More Details Hide Details The film catapulted Bloom to stardom, and remains one of her most memorable roles. Biographer Dan Kamin states that Limelight is a similar story to Chaplin's City Lights, made twenty years earlier, in which Chaplin also helps a heroine overcome a physical handicap. In this film, Bloom plays a suicidal ballerina who "suffers from hysterical paralysis". The film had personal meaning for Chaplin as it contained numerous references to his life and family: the theatre where he and Bloom performed in the film was the same theatre where his mother gave her last performance; Bloom was directed by Chaplin to wear dresses similar to those his mother used to wear; Chaplin's sons and his half-brother all had parts. Bloom states that she felt one of the reasons she got the part was because she closely resembled his young wife, Oona O'Neill. In his autobiography, Chaplin writes that he had no doubt the film would be a success: "I had fewer qualms about its success than any picture I had ever made." Chaplin explains his decision to make Bloom co-star despite this being her first film:
  • TEENAGE
  • 1948
    Age 17
    Bloom's first film role was a small part in the 1948 film The Blind Goddess.
    More Details Hide Details She trained at the Rank Organisation's "charm school", but did not stay with that company for long.
  • 1947
    Age 16
    Her London stage debut was in 1947, when she was 16 years of age, in the hit Christopher Fry play The Lady's Not For Burning, which starred John Gielgud and Pamela Brown and featured a young Richard Burton.
    More Details Hide Details It also played on Broadway in New York. It was during the rehearsals for the play that Burton and Bloom fell in love and began a long love affair, initially non-sexual. The following year, she received great acclaim for her portrayal of Ophelia in Hamlet, starring Richard Burton, the first of many works by William Shakespeare in which Bloom would appear. Although Burton was at that time married to Sybil Christopher, fellow actor and friend of Burton, Stanley Baker, seeing how attracted he was to Bloom, would comment that he "thought that this might be the time when Rich actually left Sybil." In his later years, Burton told his biographer, Michael Munn, "'I only ever loved two women before Elizabeth,' Sybil was one, Claire Bloom the other." Bloom has appeared in a number of plays and theatrical works in both London and New York. Those works include Look Back in Anger, Rashomon, and Bloom's favourite role, that of Blanche, in a revival of the Tennessee Williams play, A Streetcar Named Desire, which played in London in 1974. Critic Clive Barnes described the play as a "notable example of what the classic revival should be - well groomed, but thoughtful, expressive, illuminating." Another critic writes that Bloom's portrayal of Blanche featured "remarkable layers of vitality and tenderness," and playwright Tennessee Williams was "exultant," stating, "I declare myself absolutely wild about Claire Bloom."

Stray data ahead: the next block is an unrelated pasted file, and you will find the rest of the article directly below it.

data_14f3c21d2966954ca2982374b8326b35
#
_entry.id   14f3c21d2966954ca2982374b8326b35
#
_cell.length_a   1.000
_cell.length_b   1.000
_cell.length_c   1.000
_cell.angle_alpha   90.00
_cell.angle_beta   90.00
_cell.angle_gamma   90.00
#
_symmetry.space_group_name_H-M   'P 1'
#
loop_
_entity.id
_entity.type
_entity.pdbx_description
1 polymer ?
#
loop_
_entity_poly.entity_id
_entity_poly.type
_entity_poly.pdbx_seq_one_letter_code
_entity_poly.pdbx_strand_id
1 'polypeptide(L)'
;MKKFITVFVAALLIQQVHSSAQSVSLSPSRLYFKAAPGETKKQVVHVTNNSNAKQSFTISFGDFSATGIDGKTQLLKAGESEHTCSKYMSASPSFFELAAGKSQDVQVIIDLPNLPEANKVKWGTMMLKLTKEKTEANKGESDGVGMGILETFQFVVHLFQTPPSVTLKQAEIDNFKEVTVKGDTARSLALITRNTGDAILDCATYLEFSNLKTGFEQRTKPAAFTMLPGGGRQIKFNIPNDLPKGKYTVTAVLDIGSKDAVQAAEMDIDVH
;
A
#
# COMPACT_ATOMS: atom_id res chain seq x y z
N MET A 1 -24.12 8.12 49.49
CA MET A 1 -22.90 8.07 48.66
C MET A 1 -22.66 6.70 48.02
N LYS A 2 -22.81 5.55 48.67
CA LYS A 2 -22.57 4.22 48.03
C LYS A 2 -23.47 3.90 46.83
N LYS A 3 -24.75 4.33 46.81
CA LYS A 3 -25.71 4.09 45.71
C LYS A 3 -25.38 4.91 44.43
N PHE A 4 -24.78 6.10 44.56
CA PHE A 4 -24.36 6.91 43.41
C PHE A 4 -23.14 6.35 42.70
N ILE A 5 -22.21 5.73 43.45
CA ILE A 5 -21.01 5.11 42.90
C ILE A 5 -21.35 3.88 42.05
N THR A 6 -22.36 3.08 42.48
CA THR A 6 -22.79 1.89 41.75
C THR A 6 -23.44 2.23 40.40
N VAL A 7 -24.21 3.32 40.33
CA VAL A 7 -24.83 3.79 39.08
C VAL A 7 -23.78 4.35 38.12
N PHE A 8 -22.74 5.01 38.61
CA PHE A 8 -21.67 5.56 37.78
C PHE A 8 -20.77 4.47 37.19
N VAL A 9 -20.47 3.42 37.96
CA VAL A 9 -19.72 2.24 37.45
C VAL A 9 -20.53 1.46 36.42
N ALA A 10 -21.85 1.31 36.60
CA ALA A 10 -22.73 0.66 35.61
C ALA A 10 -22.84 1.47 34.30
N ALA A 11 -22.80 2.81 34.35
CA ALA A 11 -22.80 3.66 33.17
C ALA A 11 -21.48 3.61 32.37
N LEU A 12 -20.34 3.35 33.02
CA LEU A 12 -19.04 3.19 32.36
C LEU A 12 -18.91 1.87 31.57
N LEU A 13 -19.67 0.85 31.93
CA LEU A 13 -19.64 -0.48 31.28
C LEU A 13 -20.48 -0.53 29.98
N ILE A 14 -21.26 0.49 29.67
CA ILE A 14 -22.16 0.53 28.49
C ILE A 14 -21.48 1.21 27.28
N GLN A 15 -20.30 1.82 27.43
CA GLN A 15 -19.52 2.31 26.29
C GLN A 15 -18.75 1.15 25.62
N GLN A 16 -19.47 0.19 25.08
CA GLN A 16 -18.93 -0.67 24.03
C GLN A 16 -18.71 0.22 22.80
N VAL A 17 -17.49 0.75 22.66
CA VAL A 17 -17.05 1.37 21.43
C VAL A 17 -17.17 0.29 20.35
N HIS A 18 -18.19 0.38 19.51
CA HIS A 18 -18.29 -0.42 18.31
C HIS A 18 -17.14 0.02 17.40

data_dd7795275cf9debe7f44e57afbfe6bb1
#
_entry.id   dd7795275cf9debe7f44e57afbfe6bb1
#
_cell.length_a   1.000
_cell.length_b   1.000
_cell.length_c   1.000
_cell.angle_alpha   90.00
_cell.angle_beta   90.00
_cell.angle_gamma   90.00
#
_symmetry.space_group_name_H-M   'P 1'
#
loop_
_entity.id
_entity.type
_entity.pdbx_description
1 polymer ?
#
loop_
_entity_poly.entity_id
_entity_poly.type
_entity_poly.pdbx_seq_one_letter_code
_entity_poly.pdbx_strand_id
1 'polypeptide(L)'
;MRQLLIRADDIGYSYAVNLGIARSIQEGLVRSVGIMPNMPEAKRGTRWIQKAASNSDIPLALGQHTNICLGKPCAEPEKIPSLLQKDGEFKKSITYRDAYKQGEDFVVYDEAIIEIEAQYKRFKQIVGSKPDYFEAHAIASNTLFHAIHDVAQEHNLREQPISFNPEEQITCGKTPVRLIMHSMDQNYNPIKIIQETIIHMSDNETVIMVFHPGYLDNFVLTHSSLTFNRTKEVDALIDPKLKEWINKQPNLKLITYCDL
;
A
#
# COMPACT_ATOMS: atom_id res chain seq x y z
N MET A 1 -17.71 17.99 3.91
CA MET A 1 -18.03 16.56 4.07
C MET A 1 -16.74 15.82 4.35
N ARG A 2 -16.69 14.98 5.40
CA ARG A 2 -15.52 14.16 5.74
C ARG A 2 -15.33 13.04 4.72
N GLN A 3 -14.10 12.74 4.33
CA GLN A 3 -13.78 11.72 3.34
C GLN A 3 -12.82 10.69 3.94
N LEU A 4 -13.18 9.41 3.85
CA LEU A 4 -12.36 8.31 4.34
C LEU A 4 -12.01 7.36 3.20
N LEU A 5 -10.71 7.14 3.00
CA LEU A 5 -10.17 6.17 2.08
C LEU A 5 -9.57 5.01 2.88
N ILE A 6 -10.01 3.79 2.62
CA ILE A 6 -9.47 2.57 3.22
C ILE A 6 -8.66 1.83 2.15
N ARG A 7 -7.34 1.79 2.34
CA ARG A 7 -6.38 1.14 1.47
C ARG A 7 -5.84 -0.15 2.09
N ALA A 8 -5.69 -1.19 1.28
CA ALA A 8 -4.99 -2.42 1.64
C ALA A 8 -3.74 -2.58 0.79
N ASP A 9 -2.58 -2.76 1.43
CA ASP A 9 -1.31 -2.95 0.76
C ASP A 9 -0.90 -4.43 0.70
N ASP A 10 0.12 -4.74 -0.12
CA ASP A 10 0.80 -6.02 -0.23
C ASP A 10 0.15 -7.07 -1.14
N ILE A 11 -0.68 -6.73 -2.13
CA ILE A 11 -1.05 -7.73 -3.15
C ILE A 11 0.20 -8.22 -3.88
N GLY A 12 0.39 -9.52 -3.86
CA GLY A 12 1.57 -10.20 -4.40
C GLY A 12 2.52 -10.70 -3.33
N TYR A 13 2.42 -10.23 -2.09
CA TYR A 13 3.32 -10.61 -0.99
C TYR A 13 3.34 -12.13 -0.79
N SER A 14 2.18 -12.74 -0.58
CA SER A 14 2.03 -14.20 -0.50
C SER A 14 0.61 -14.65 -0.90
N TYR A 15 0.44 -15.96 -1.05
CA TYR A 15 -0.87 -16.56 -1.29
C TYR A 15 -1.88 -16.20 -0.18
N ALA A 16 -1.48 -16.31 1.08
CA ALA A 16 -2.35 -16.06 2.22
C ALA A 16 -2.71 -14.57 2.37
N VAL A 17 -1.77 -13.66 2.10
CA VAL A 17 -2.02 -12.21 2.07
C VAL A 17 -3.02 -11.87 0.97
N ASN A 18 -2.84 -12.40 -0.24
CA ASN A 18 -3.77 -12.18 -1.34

• 1946
    Age 15
    After training at the Guildhall School of Music & Drama and the Central School of Speech and Drama, Bloom made her debut on BBC radio programmes. She made her stage debut in 1946, when she was 15, with the Oxford Repertory Theatre.
    More Details Hide Details She debuted at the Shakespeare Memorial Theatre as Ophelia to Paul Scofield's Hamlet. Bloom has written that during the production she had a crush on Scofield. As Scofield was happily married and the father of a son, Bloom hoped only, "to be flirted with and taken some notice of". She later recalled, "I could never make up my mind which of my two Hamlets I found the more devastating: the openly homosexual, charismatic Helpmann, or the charming, shy young man from Sussex." When asked about Claire Bloom years later, Scofield recalled, "Sixteen years old I think—so very young and necessarily inexperienced, she looked lovely, she acted with a daunting assurance which belied entirely her inexperience of almost timid reticence. She was a very good Ophelia."
  • CHILDHOOD
  • 1941
    Age 10
    She recalls, "It was 1941; I was ten, John was nearly six.
    More Details Hide Details We were to sail from Glasgow in a convoy, on a ship that was evacuating children." During her year stay in Florida, she was asked by the British War Relief Society to help raise money by entertaining at various benefits, which she then did for a number of weeks. "Thus I broke into show business singing", she writes. Bloom, along with her mother and brother, next lived in New York for another eighteen months before returning to England. It was there that she decided to become an actress, after her mother took her to see the Broadway play, Three Sisters, for her twelfth birthday: Bloom's brother is film editor John Bloom.
  • 1940
    Age 9
    After the Germans began bombing London during the Blitz in 1940, her family had a number of narrow escapes as bombs dropped close to their home.
    More Details Hide Details She and her brother John were sent to safety in the country, and then to the United States, where she spent a year living with an uncle.
  • 1931
    Age 0
    Born on February 15, 1931.
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Original Authors of this text are noted here.